Telemarketing, information privacy top community concerns

Monday, 5 June 2006: Three out of four callers to a National Phone-in have nominated unsolicited telemarketing as their number one privacy complaint, said the ALRC.

About 1,300 people took part in the two-day phone-in last week to share their views, concerns and experiences of privacy protection.

“An overwhelming majority of callers were unhappy with the number and the timing of calls they received from telemarketers,” said ALRC President Professor David Weisbrot.

“Some older people struggled to get to the phone only to find it was an unwanted call. People with privately listed phone numbers were concerned about how organisations obtained their details. And shift workers complained of being constantly interrupted while they tried to sleep.

“People face a barrage of information, emails and messages all day. They want their home to be a sanctuary and see telemarketing calls as an unwanted intrusion into their private life.”

A large number of callers also raised concerns about how private sector organisations and government agencies stored and shared their personal information.

“People said they wanted greater certainty that their personal details wouldn’t be passed on to different parts of a company or between government agencies without their permission. Others told us they found it difficult to gain access to their own files or to correct information that organisations held about them or a family member,” said Prof Weisbrot.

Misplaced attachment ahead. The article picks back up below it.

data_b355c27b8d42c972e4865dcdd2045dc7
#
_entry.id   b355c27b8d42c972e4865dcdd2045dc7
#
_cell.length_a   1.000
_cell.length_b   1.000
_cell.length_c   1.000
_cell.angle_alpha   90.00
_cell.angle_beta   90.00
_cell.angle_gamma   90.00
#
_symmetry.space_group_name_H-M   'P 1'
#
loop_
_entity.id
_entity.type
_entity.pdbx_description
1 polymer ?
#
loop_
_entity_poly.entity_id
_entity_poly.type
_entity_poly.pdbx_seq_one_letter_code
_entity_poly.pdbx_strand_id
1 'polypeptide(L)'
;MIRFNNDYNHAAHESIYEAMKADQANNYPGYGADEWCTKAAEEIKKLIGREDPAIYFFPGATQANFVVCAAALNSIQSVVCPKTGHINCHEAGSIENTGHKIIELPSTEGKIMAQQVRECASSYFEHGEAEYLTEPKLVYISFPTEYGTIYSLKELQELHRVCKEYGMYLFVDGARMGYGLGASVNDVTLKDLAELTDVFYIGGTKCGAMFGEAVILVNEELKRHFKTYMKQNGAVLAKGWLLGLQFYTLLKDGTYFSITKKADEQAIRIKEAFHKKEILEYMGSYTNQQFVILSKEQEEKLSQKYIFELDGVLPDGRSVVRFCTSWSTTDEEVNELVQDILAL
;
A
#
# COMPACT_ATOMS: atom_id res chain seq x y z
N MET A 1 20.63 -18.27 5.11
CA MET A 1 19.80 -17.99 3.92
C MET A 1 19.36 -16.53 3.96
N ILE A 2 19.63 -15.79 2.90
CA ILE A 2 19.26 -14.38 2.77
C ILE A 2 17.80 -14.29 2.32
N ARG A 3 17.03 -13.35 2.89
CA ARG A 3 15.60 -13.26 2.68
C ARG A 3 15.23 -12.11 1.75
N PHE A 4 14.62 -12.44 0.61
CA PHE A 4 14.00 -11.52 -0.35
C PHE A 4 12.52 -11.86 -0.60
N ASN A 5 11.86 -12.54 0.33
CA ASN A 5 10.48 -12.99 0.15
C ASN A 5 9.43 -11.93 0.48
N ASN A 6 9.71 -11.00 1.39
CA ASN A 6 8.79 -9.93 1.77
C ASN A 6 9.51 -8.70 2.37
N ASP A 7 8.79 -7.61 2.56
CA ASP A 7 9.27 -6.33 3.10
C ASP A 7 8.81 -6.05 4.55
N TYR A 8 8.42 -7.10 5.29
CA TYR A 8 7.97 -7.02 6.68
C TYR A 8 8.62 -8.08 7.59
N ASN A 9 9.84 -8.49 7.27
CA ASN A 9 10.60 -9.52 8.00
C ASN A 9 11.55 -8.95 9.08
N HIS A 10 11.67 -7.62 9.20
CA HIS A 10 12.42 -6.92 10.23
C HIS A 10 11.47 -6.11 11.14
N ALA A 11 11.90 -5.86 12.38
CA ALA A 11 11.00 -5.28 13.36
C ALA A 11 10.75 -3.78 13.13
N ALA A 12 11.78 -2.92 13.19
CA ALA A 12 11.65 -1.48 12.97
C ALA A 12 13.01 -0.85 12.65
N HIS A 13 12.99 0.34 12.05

Other major privacy concerns included the security of personal information provided over the internet, access to electronic health records and surveillance in public places and at work.

ALRC Commissioner, Associate Professor Les McCrimmon, said the results of the Phone-In would help the ALRC determine priorities for its current inquiry into the federal Privacy Act.

“Rapid advances in information, communication and surveillance technologies have created a wide range of privacy issues that affect people on a daily basis.

“Our inquiry will look at what sorts of privacy protections are needed to address current problems. We’ll also try to anticipate emerging issues so that policy-makers are not left to play catch-up in response to new technologies,” said Assoc Prof McCrimmon.

As part of its review of federal privacy laws, the ALRC will talk with a wide range of stakeholders including community organisations, business and industry groups, government agencies, privacy advocates, academics and other interested members of the community.